North America and South America
The conventional boundary between North America and South America is at some point on the Colombia–Panama border, with the most common demarcation in atlases and other sources following the Darién Mountains watershed where the Isthmus of Panama meets the South American continent (see Darién Gap). This area encompasses a large watershed, forest and mountains in the northern portion of Colombia's Chocó Department and Panama's Darién Province.
- Panama: Since the political boundary between Panama and Colombia is not entirely determined by natural features, some geographers prefer to use the Panama Canal as the physical boundary between North America and South America instead. Under this convention, Panama is classified as a transcontinental country while its capital Panama City is classified as a South American city.
North America and South America
- Colombia: Most of Colombia, predominantly its mainland, is located in northern South America (see North America and South America above) and the Malpelo Island in the Pacific Ocean is also associated with South America, but the state also administers the San Andrés and Providencia archipelago, 640 kilometres (400 mi) WNW of Colombia's Caribbean Coast, in North America.
- Venezuela (Aves Island): Most of Venezuela, predominantly its mainland, is located in northern South America, but Aves Island is geographically a definitive part of North America. Aves Island is one of the Federal Dependencies of Venezuela which are under the administration of the Ministry of Interior, Justice and Peace.
- Netherlands (Aruba, Bonaire, and Curaçao), Venezuela (most Federal Dependencies, and Nueva Esparta), collectively the Leeward Antilles, and Trinidad and Tobago: The sea islands division of North America and South America is complicated. Geopolitically, all Caribbean islands in the West Indies are often labeled as North American islands, but geologically, the islands of the Leeward Antilles lie on the continental shelf of South America, and can be considered South American as well. What complicates matters even further is that the islands of Trinidad and Tobago lie on two tectonic plates. The southern half of Trinidad lies on the South American Plate while the northern half of Trinidad and the island of Tobago lie on the Caribbean Plate. However, these geological features do not necessarily qualify Trinidad and Tobago as a transcontinental state. Excluding the geographically North American Aves Island, the remaining Venezuelan islands of the Federal Dependencies are islands situated in the Caribbean Sea on the continental shelf of South America. These islands are north of the Venezuelan mainland and are akin to the location of Aruba, Bonaire, Curaçao, and Trinidad and Tobago. Similarly, the islands of the State of Nueva Esparta (Margarita Island, Coche Island, and Cubagua) are also situated in the Caribbean Sea just to the north of the Caribbean coastline of the Venezuelan mainland. However, all of the non-Venezuelan islands in this area are typically considered North American rather than South American.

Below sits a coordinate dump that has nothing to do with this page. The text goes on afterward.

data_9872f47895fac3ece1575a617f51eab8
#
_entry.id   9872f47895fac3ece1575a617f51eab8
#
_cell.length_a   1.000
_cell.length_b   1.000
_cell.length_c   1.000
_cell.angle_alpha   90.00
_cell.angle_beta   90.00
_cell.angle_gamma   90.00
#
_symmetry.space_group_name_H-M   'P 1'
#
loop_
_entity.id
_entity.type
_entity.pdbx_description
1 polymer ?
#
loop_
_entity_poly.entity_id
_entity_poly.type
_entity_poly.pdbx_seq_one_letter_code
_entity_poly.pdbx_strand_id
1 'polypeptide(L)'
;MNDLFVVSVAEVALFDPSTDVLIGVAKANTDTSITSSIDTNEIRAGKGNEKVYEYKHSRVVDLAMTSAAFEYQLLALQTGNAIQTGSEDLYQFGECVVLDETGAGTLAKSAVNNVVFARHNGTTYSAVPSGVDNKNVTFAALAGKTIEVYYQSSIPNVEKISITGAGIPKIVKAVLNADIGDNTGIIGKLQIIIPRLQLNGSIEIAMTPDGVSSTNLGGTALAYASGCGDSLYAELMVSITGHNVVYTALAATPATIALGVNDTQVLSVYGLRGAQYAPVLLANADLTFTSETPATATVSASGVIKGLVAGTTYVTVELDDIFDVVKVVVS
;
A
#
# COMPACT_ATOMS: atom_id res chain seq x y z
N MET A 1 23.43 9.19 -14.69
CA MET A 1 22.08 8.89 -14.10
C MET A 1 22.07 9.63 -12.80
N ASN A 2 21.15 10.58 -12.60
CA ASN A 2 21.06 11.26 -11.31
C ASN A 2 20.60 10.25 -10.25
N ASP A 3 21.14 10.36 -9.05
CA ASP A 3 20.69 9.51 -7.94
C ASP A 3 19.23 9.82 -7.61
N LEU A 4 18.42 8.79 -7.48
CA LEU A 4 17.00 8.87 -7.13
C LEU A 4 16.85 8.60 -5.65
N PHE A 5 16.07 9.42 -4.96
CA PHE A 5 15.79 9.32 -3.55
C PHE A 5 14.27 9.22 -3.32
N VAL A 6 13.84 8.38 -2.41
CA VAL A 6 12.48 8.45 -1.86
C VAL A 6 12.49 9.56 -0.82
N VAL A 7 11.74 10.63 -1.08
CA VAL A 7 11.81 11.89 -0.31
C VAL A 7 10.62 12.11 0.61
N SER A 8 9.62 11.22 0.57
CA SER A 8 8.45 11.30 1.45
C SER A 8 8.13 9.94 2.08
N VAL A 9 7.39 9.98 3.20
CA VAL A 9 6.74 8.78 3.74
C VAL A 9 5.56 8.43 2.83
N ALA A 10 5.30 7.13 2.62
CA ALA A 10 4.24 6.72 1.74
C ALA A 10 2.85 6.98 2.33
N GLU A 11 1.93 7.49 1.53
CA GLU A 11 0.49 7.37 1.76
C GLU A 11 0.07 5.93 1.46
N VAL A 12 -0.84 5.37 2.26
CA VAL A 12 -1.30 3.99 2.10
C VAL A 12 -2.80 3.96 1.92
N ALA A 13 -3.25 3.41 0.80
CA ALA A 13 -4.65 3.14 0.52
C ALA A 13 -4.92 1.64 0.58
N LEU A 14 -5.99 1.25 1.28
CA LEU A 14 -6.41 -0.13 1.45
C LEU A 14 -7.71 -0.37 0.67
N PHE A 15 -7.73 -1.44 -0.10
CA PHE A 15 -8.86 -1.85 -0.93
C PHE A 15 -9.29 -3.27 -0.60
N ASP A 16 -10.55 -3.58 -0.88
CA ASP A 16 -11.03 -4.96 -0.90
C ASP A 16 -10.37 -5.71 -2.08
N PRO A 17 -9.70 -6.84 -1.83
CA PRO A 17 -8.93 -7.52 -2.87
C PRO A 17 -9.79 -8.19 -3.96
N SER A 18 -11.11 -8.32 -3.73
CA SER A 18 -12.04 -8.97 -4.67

Caribbean Island Locations
North American Caribbean islands administered by South American states:
Caribbean islands considered North American or South American:
North America, Oceania, and Asia
- United States: While the territory of the United States lies overwhelmingly in North America, it includes the state of Hawaii in Oceania as well as other Oceanian island possessions and Alaskan islands on Northeast Asia's continental shelf.
South America and Oceania
- Chile: Chile is mostly on the South American mainland and includes the Oceanian islands of Easter Island and Isla Salas y Gómez Island. Those and the outlying South American Juan Fernández Islands and Desventuradas Islands are part of the Valparaíso Region.
- Ecuador: Ecuador contains the Galápagos Islands, which, depending on the definition, either lie in South America or as a part of the Oceanian islands.
Europe and North America